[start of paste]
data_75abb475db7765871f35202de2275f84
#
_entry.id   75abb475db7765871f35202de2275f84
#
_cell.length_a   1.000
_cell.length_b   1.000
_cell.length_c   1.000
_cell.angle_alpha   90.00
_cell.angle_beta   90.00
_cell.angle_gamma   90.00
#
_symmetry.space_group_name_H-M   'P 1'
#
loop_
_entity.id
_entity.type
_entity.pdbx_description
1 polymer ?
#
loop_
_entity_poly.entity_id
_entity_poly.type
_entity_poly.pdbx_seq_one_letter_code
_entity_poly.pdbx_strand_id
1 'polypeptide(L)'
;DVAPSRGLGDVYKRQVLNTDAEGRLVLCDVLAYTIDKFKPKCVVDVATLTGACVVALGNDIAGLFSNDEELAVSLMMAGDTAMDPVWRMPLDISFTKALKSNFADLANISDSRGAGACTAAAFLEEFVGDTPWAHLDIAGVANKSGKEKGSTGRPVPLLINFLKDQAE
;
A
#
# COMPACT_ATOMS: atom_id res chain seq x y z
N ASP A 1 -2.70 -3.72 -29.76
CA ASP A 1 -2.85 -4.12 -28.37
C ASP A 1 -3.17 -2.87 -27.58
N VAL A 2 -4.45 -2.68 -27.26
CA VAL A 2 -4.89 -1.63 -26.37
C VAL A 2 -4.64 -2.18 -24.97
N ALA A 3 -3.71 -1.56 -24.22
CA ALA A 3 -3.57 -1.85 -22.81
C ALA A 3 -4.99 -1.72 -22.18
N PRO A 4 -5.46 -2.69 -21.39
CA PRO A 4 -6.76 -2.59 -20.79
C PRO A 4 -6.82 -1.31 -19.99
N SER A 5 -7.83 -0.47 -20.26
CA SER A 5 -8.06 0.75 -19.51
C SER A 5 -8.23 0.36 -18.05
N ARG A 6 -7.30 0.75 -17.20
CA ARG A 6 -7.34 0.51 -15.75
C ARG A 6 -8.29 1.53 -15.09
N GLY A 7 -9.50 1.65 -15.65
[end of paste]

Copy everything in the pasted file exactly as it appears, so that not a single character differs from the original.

data_75abb475db7765871f35202de2275f84
#
_entry.id   75abb475db7765871f35202de2275f84
#
_cell.length_a   1.000
_cell.length_b   1.000
_cell.length_c   1.000
_cell.angle_alpha   90.00
_cell.angle_beta   90.00
_cell.angle_gamma   90.00
#
_symmetry.space_group_name_H-M   'P 1'
#
loop_
_entity.id
_entity.type
_entity.pdbx_description
1 polymer ?
#
loop_
_entity_poly.entity_id
_entity_poly.type
_entity_poly.pdbx_seq_one_letter_code
_entity_poly.pdbx_strand_id
1 'polypeptide(L)'
;DVAPSRGLGDVYKRQVLNTDAEGRLVLCDVLAYTIDKFKPKCVVDVATLTGACVVALGNDIAGLFSNDEELAVSLMMAGDTAMDPVWRMPLDISFTKALKSNFADLANISDSRGAGACTAAAFLEEFVGDTPWAHLDIAGVANKSGKEKGSTGRPVPLLINFLKDQAE
;
A
#
# COMPACT_ATOMS: atom_id res chain seq x y z
N ASP A 1 -2.70 -3.72 -29.76
CA ASP A 1 -2.85 -4.12 -28.37
C ASP A 1 -3.17 -2.87 -27.58
N VAL A 2 -4.45 -2.68 -27.26
CA VAL A 2 -4.89 -1.63 -26.37
C VAL A 2 -4.64 -2.18 -24.97
N ALA A 3 -3.71 -1.56 -24.22
CA ALA A 3 -3.57 -1.85 -22.81
C ALA A 3 -4.99 -1.72 -22.18
N PRO A 4 -5.46 -2.69 -21.39
CA PRO A 4 -6.76 -2.59 -20.79
C PRO A 4 -6.82 -1.31 -19.99
N SER A 5 -7.83 -0.47 -20.26
CA SER A 5 -8.06 0.75 -19.51
C SER A 5 -8.23 0.36 -18.05
N ARG A 6 -7.30 0.75 -17.20
CA ARG A 6 -7.34 0.51 -15.75
C ARG A 6 -8.29 1.53 -15.09
N GLY A 7 -9.50 1.65 -15.65